Breast vs. Bottle
Posted By: Abigail Walston
I'm returning to work as a teacher in September. I'm not a big fan of pumping and my son has rarely used bottles so I know that going back to work is going to be a big adjustment for both of us.
No, this isn't about which is best. This is about a little problem we have with Joshua. He much prefers the breast to the bottle of breast milk, which isn't really a problem per se, except that while I'm at work, the bottle is all that's available. I don't want my baby to starve at day care, so we're working on encouraging him to take a bottle. My mom told me stories of being unable to leave me or my brothers for very long because we were exclusively breastfed and refused to take a bottle, and I obviously can't have that happen with Joshua, since I'll be at work!
Joshua had his first bottle during his first week, after losing more than 10% of his birth weight (9lbs. 8oz., and no, I didn't have a c-section). The pediatricians were worried that he was starving, and while I knew he'd be fine as soon as my milk came in, I succumbed to their pressure and gave him some formula as directed, 1 oz. after a morning and evening feeding, in hopes that he would gain enough weight to stop the daily weigh-ins. I began pumping, my milk came in, and the formula went out the window after Joshua only had a total of about two or three ounces.
As a side note, I now understand that supplementing was unnecessary and could have been detrimental to my milk supply and our breastfeeding relationship. With my next child, I'm prepared to say "No!" to the daily weigh-ins and to supplementing. But that's not the point of this story... the point is that Joshua has taken a bottle and knows how to drink from one. He just doesn't like to.
Joshua has had a bottle a few times since then, and we're trying to make it so it's not such a battle. We've learned that Joshua will never take a bottle from me, giving me a funny look as if to say "Mommy, please put that fake nipple away, I want the real thing!" We've also learned that he takes the bottle easiest if I'm not around at all, with his daddy or one of his grandmas feeding him.
While I may want to go out at night to a rare movie or an event, that's not the best time for Joshua to take a bottle. He's a cluster-feeder, wanting to eat almost continuously through the early evening and being very cranky each night. If you subtract Mommy and add a bottle into that situation, he's very unhappy. The couple of times I've left Joshua at night since he was born, I returned home to a mostly-full bottle and a hungry baby, who cried a lot while I was gone. However, the few times I've left him during the afternoon, he's taken a bottle without much protest. Fortunately, he'll be at day care during the morning and early afternoon hours, not the evening.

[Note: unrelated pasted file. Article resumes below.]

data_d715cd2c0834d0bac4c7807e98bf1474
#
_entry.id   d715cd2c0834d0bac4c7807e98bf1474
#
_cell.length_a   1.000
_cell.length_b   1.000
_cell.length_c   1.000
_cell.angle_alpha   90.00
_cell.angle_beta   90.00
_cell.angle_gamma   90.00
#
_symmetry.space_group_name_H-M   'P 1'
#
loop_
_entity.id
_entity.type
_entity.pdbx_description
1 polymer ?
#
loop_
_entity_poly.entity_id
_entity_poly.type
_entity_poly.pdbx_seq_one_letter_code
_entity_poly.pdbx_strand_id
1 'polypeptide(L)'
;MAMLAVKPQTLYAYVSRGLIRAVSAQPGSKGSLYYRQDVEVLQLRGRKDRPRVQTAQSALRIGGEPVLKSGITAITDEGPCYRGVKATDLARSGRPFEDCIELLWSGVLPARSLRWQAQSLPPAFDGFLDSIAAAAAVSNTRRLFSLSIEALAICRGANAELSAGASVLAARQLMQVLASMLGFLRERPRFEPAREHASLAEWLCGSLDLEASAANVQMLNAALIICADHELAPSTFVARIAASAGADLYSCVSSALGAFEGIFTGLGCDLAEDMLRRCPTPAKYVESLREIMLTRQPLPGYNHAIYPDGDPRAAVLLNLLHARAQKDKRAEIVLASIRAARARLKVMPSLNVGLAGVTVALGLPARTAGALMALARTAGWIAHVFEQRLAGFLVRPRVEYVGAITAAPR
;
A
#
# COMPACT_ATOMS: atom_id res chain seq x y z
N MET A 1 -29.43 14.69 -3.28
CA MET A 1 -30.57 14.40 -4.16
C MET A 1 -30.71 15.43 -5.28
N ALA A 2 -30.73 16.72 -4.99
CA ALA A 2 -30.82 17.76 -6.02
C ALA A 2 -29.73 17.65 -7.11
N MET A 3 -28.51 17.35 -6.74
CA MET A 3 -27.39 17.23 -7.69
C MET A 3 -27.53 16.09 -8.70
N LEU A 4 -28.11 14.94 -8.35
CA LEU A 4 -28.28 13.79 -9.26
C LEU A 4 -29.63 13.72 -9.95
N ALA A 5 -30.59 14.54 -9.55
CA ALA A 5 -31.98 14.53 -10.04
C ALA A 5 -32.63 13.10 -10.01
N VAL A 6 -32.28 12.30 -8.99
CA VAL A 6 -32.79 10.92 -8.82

I purchased a variety of different nipples and bottles from different companies, all designed for breastfed babies. We're currently trying out all the different combinations to find what works best for Joshua. In order to get Joshua used to regularly eating with a bottle, I have my husband or another family member feed him a bottle about twice a week, and we'll slowly build up to him having one bottle every day before he goes to day care. I'm determined to ease his transition to day care as much as possible, and being happy about nursing from a bottle will be a big step in the right direction. However, I still anticipate Joshua wanting to nurse as soon as I pick him up at the end of the day.12:00pm on Wednesday September 29
Yazmin, have you tried contacting your local LLL or other breastfeeding support group for help? You're awesome for sticking with it!
"As a side note, I now understand that supplementing was unnecessary and could have been detrimental to my milk supply and our breastfeeding relationship. With my next child, I'm prepared to say "No!" to the daily weigh-ins and to supplementing. But that's not the point of this story... the point is that Joshua has taken a bottle and knows how to drink from one. He just doesn't like to."
I wish I had known this myself. I succumbed as a c-section and have had the hardest time with getting enough milk flowing for my baby. Finally resorted to Reglan and have been pumping after every feeding from the beginning.
These days I generally pump enough extra milk to cover her on the next feeding during the day. At night I have to resort to formula which just hurts my confidence... and yes, mine was losing lots of weight after birth, too.
It sounds like you took a great approach by trying to ease him in to bottle feedings. The poor guy would probably be pretty confused if you didn't think ahead like that!